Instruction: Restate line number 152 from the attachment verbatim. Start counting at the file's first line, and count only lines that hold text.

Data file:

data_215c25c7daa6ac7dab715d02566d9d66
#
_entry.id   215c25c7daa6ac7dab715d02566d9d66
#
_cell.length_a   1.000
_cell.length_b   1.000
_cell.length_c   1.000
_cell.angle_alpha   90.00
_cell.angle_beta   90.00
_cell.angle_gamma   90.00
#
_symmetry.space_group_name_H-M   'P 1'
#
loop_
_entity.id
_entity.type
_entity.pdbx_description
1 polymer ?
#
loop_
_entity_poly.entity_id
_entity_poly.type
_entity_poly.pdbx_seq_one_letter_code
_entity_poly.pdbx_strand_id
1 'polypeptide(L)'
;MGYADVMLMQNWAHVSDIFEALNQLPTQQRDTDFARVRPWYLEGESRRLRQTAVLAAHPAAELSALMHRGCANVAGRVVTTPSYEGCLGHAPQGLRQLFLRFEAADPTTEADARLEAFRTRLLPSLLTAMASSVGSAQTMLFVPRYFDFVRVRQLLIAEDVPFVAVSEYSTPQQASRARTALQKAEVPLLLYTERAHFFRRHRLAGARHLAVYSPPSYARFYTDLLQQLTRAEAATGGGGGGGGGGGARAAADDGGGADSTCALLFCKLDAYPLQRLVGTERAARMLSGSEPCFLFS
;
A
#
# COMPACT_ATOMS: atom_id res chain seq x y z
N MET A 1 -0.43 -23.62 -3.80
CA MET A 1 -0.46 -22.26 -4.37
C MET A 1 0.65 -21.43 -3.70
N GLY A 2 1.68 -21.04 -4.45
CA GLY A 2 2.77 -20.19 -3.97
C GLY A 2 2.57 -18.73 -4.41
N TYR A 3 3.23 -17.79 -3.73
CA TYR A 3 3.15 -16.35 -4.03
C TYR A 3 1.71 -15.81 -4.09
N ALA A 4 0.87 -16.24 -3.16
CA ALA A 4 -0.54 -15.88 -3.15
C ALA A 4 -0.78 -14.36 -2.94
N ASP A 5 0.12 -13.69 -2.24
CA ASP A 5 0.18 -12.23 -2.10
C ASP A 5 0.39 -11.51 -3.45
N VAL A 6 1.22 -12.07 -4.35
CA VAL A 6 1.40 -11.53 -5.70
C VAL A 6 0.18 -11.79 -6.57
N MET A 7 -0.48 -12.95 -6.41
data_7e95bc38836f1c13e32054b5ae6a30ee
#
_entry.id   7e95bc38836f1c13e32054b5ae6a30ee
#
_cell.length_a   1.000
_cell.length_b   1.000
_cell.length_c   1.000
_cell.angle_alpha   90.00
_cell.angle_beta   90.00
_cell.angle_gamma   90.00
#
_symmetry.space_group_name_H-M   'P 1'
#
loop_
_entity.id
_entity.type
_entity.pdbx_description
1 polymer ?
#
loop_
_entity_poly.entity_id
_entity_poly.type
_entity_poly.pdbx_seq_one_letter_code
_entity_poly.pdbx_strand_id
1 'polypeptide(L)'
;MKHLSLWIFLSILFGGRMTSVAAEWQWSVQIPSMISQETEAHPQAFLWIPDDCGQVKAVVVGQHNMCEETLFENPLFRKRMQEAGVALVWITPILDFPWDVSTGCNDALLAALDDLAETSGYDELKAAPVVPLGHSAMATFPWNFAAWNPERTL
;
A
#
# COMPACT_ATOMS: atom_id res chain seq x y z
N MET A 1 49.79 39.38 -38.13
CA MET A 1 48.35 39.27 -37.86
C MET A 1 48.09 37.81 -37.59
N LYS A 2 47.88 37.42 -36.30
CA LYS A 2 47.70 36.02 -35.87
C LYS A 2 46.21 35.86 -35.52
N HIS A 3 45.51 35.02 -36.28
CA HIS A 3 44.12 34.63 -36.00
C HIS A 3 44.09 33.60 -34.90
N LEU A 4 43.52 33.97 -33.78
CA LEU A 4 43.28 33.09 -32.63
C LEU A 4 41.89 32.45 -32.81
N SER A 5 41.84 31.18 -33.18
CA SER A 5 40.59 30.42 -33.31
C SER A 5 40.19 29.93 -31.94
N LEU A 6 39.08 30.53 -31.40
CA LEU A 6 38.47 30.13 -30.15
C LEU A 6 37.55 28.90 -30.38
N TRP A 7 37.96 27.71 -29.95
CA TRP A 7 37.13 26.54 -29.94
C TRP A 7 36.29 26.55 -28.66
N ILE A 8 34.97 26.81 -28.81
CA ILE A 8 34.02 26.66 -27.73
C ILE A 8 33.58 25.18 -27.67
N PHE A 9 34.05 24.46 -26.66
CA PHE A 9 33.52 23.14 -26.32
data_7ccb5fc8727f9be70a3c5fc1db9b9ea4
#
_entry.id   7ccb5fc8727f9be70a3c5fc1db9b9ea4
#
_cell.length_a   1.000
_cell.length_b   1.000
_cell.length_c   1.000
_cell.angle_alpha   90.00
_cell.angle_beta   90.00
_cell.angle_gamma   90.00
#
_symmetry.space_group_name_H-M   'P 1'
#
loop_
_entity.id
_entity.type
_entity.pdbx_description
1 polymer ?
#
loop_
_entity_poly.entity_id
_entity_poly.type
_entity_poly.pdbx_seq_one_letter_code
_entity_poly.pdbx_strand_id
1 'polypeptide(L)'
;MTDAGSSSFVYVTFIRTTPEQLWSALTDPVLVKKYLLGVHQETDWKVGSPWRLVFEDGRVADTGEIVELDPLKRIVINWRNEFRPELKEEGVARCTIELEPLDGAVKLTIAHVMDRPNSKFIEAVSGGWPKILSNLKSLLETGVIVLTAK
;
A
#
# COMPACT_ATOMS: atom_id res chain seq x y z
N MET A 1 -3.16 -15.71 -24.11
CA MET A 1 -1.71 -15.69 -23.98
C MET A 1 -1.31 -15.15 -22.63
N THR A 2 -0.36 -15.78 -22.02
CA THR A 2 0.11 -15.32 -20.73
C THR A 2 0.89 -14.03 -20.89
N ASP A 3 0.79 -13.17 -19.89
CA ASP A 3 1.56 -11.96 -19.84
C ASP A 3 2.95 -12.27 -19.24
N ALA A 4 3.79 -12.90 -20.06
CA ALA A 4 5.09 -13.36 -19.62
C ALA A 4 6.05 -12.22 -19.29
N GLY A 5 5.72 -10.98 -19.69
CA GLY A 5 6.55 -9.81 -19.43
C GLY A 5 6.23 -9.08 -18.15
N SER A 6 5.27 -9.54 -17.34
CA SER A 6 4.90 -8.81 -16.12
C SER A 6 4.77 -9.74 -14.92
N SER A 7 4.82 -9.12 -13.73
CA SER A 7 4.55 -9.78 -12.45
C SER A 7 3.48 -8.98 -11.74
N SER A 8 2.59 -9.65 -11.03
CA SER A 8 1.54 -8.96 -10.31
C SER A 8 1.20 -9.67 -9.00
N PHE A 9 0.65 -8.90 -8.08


CA SER A 6 4.90 -8.81 -16.12